Time is the great chain along which our lives are guided. Theoretically it is possible to travel in different directions through time. Unfortunately for us, we are trapped in the endless march towards the future. Our ends written in the very fabric of time, even as we move freely in space.
But what if things weren't so certain? What if there were places, thin places scattered across our world, where time was more yielding? Imagine walking along in the now, when suddenly you find yourself in the past.
That is exactly what three Royal Navy cadets claimed to have done in 1957. While out on a map-reading exercise, the boys accidentally slipped through time. Their observations of the past seemingly add validity to their claims.
Their Story – 'Twas Accidental
The trees had turned yellow in the Autumn of 1957. Michael Crowley, Ray Baker, and William Laing were 15 years old. They were training to join the Royal Navy. Tasked with navigating through rural Suffolk, in England – follow a map to several coordinates and report back. Simple enough.
Upon reaching the area outside the village of Kersey, the boys stopped to check their map. From their vantage point they could clearly see the church that stands at the center of Kersey. The church tower's bell was ringing, calling locals to the Sunday service.
Our intrepid cadets moved down into the village. They felt a strange silence envelop them. Suddenly the peal of bells was no more. Intrigued, the cadets moved deeper into the village.
They noticed that there were no signs of modernity in the village. Power lines and cars were nowhere to be seen. Something was off. Even in the late 50s, there should have been some cars around.
Adding to the strangeness, there were no people in sight. The trees that had been decked in Autumn-hues moments ago, were now bright green. Nothing moved aside from the ducks in the pond.
Kersey's buildings looked different as well. The homes looked hand-built, and the church no longer had a tower!
Seeking some explanation, the boys moved towards what looked like a butcher's shop. Peering through the window, they saw the partially processed bodies of three oxen. Disgustingly, the carcasses were green with rot.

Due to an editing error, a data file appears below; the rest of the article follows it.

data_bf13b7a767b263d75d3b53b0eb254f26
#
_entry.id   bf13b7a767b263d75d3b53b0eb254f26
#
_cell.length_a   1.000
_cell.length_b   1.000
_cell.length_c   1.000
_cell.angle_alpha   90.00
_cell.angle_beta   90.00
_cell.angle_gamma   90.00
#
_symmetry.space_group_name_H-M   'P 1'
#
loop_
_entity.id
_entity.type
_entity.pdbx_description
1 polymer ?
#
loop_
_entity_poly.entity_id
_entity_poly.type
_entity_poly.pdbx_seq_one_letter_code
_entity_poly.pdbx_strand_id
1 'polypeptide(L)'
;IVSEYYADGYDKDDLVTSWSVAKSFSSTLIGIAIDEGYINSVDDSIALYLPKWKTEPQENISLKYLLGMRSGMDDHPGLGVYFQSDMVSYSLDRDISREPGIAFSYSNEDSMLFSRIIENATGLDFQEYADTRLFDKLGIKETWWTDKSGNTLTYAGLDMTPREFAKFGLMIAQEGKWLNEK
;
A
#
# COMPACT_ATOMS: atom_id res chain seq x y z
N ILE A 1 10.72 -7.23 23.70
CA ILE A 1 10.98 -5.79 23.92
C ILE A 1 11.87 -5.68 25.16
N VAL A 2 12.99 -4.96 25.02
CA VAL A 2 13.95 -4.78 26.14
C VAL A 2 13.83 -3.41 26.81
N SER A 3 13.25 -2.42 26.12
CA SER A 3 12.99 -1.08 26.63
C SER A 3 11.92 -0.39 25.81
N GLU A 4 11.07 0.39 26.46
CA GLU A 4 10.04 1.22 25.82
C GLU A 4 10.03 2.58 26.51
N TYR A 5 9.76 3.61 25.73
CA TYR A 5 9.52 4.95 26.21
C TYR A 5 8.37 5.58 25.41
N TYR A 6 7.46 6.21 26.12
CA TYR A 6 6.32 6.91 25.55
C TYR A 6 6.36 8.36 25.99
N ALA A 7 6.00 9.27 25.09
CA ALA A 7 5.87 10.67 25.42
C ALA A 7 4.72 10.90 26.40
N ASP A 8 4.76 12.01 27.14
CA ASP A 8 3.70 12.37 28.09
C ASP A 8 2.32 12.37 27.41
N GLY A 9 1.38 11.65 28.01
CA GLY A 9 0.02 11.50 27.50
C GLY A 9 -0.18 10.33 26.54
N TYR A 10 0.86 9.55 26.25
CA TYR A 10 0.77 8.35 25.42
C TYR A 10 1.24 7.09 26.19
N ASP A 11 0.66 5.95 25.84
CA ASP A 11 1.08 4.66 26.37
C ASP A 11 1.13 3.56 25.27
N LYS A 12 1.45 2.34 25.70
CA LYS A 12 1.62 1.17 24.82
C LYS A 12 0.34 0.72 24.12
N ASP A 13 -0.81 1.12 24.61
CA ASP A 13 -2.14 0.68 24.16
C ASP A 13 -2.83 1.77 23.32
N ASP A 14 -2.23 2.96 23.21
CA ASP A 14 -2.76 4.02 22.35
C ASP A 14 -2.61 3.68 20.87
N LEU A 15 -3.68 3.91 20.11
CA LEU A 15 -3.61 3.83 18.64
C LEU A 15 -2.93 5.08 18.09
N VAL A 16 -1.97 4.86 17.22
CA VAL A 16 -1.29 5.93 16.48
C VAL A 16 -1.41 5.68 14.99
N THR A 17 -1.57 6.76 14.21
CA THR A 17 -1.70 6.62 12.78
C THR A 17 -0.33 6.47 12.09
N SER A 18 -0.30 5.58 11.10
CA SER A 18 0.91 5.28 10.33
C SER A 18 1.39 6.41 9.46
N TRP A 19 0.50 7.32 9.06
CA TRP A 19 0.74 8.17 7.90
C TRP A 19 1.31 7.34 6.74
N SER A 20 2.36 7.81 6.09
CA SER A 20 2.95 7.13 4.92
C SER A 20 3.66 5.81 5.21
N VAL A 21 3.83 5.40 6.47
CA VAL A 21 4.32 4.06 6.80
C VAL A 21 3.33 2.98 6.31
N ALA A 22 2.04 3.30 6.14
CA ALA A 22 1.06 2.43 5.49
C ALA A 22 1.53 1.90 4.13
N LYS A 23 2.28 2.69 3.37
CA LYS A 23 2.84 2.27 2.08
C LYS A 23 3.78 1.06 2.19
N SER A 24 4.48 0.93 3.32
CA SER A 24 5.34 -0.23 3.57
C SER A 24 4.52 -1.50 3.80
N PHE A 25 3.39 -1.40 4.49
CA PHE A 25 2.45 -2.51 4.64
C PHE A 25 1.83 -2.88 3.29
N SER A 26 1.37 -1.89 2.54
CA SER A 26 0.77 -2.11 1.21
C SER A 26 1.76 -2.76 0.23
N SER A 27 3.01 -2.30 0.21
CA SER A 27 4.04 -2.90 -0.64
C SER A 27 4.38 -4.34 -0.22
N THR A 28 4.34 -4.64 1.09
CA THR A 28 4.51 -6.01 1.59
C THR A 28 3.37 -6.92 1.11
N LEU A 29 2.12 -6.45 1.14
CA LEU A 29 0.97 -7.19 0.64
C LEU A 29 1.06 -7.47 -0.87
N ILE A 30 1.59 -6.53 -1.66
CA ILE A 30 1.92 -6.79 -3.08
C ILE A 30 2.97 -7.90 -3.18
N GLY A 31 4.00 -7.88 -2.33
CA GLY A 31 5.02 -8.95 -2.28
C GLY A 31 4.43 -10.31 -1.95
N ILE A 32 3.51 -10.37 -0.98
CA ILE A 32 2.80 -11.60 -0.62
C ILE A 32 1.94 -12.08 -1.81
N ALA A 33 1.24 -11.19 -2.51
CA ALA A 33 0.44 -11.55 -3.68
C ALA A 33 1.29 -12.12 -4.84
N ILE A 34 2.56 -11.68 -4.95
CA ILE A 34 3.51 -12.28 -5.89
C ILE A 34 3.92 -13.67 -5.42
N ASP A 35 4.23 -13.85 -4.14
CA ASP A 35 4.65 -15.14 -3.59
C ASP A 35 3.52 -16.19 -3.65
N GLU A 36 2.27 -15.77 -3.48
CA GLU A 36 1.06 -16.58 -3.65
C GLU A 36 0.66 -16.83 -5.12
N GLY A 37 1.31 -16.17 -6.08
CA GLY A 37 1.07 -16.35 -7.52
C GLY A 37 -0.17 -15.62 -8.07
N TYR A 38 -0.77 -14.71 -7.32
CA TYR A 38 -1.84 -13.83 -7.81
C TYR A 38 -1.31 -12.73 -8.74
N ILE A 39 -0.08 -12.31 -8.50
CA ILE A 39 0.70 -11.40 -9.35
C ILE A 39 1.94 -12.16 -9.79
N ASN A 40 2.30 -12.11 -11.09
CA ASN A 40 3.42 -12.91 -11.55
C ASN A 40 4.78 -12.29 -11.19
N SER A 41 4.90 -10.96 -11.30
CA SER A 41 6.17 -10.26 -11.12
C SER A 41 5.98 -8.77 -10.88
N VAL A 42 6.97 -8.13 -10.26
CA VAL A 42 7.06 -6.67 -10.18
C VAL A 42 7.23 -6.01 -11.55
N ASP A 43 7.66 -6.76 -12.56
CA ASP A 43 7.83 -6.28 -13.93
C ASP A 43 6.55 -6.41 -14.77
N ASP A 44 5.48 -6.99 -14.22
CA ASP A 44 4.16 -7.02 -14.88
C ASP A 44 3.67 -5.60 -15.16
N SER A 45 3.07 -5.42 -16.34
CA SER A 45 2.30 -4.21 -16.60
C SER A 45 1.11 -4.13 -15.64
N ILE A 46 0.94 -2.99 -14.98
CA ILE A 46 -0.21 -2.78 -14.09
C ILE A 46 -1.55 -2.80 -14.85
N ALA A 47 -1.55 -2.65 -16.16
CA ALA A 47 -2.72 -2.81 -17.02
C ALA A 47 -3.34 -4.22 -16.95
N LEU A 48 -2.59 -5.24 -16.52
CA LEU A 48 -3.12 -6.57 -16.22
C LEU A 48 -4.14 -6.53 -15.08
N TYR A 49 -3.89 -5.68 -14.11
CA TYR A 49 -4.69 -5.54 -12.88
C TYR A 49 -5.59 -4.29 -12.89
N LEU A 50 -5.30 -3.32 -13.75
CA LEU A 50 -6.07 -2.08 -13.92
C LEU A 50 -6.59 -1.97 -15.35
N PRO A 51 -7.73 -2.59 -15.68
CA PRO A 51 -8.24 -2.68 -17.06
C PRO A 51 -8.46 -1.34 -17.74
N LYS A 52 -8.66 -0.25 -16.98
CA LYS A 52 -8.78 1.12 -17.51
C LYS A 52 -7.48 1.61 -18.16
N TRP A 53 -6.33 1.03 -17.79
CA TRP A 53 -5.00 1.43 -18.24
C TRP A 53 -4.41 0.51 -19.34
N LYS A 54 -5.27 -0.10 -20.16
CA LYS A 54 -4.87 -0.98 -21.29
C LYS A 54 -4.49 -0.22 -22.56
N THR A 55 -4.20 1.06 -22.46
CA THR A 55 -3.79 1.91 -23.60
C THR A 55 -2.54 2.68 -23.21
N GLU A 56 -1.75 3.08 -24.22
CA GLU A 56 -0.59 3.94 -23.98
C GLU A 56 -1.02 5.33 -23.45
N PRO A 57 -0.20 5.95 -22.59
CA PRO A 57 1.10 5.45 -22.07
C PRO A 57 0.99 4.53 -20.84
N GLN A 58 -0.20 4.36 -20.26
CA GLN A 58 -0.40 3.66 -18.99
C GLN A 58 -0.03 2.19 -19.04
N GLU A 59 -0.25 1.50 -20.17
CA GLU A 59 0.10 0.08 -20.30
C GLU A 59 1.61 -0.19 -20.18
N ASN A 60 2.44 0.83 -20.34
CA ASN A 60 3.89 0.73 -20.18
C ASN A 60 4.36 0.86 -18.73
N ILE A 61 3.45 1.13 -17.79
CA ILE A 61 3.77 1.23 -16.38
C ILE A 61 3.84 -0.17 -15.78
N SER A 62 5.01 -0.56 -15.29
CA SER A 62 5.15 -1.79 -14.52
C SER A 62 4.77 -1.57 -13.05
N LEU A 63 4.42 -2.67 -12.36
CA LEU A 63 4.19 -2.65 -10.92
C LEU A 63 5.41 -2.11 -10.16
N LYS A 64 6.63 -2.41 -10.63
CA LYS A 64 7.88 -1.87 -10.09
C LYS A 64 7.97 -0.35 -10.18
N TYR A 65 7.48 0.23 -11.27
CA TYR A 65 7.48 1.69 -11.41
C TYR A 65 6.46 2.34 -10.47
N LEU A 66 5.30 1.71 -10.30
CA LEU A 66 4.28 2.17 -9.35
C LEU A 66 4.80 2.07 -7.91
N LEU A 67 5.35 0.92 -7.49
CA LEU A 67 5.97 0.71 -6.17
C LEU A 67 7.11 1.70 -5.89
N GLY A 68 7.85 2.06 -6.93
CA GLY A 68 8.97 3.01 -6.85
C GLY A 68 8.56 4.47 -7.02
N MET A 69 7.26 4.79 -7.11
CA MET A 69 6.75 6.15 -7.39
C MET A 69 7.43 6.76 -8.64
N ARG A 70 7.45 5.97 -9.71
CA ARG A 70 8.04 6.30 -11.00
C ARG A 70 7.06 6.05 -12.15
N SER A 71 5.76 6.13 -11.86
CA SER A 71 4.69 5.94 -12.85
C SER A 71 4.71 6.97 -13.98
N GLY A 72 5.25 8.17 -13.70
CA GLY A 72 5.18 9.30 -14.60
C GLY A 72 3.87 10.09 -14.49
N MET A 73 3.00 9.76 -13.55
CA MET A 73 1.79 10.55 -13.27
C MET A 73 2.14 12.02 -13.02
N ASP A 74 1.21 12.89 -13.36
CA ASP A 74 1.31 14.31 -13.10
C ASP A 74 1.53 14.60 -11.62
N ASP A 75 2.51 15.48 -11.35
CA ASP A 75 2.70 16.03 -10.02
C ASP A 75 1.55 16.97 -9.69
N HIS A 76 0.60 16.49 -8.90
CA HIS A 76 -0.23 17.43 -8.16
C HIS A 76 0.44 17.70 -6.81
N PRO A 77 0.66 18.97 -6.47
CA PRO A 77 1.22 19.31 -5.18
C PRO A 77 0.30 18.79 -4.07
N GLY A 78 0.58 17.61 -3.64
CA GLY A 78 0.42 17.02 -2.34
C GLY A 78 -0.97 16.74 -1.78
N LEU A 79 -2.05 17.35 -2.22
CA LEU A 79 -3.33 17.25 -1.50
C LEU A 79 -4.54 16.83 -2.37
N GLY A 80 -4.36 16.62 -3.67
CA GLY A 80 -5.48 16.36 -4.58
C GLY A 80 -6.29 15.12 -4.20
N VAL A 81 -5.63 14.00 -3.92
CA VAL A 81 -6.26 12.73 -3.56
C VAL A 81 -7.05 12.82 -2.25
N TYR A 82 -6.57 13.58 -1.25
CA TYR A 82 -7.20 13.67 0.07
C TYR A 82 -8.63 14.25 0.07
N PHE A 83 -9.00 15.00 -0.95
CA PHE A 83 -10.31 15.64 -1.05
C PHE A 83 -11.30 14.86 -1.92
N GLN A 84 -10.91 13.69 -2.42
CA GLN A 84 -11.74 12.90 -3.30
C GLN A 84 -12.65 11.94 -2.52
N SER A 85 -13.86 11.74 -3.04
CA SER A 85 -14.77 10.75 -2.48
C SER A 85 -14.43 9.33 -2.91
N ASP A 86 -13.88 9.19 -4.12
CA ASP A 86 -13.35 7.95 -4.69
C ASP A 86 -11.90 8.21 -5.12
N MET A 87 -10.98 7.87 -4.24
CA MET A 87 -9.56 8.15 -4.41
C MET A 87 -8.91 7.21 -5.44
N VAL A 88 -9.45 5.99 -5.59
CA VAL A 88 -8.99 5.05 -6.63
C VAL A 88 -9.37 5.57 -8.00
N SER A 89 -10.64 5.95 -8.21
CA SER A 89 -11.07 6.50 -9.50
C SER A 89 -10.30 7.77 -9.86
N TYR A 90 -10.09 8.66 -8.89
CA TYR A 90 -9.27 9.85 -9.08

William Laing said this about the scene:
“There were no tables or counters, just two or three whole oxen carcasses which had been skinned and in places were quite green with age. There was a green-painted door and windows with smallish glass panes, one at the front and one at the side, rather dirty-looking. I remember that as we three looked through that window in disbelief at the green and mouldy green carcasses… the general feeling certainly was one of disbelief and unreality… Who would believe that in 1957 that the health authorities would allow such conditions?”
Thoroughly freaked out, the cadets fled the village. Once outside of Kersey's limits they looked back. Kersey was back to normal. Power lines hung across streets, smoke rose from chimneys, and the church's tower had returned along with the sound of its bells.
Andrew Mackenzie – Psychical Researcher
William Laing could never quite shake the strangeness of his experience in 1957. He returned to England in 1990 to meet with Andrew Mackenzie, a psychical researcher.
Mackenzie recorded Laing's report. He set out to investigate the claims made by the man who had once been a cadet. Together they traveled to the village of Kersey.
One of the first things Mackenzie checked was the building that Laing described as a butcher's shop. It wasn't a butcher's in 1990, and upon checking the village records, it hadn't been one in 1957. Strangely though, it had been registered as such from 1790 to 1905. Earlier records didn't exist, but Mackenzie believed there was evidence that the building had been used as a butcher's shop all the way back to 1350.
Mackenzie's next target was the church tower. Records indicated that St. Mary's church was originally built in the 12th century, with the tower only being added in the late 15th century. Today, as in 1957, the church tower is always visible when in the village and in the area outside.
The psychical researcher narrowed the boys' visit down to a specific decade. According to Mackenzie's research, the town first became wealthy around the 1420s. This is important because the windows described by the boys weren't cheaply available.
Kersey may have been empty during the cadets' visit due to the Black Death. While the original outbreak happened in 1348, the plague continued to intermittently ravage the island nation into the 17th century. What else could cause the butcher to abandon three oxen to decay in their shop?
There are those who dismiss the cadets' story as pure imagination. Others, like Mackenzie, point to knowledge of the village brought back by the boys as proof that they truly did visit the medieval period. What do you believe about the case of the Kersey Time Slip?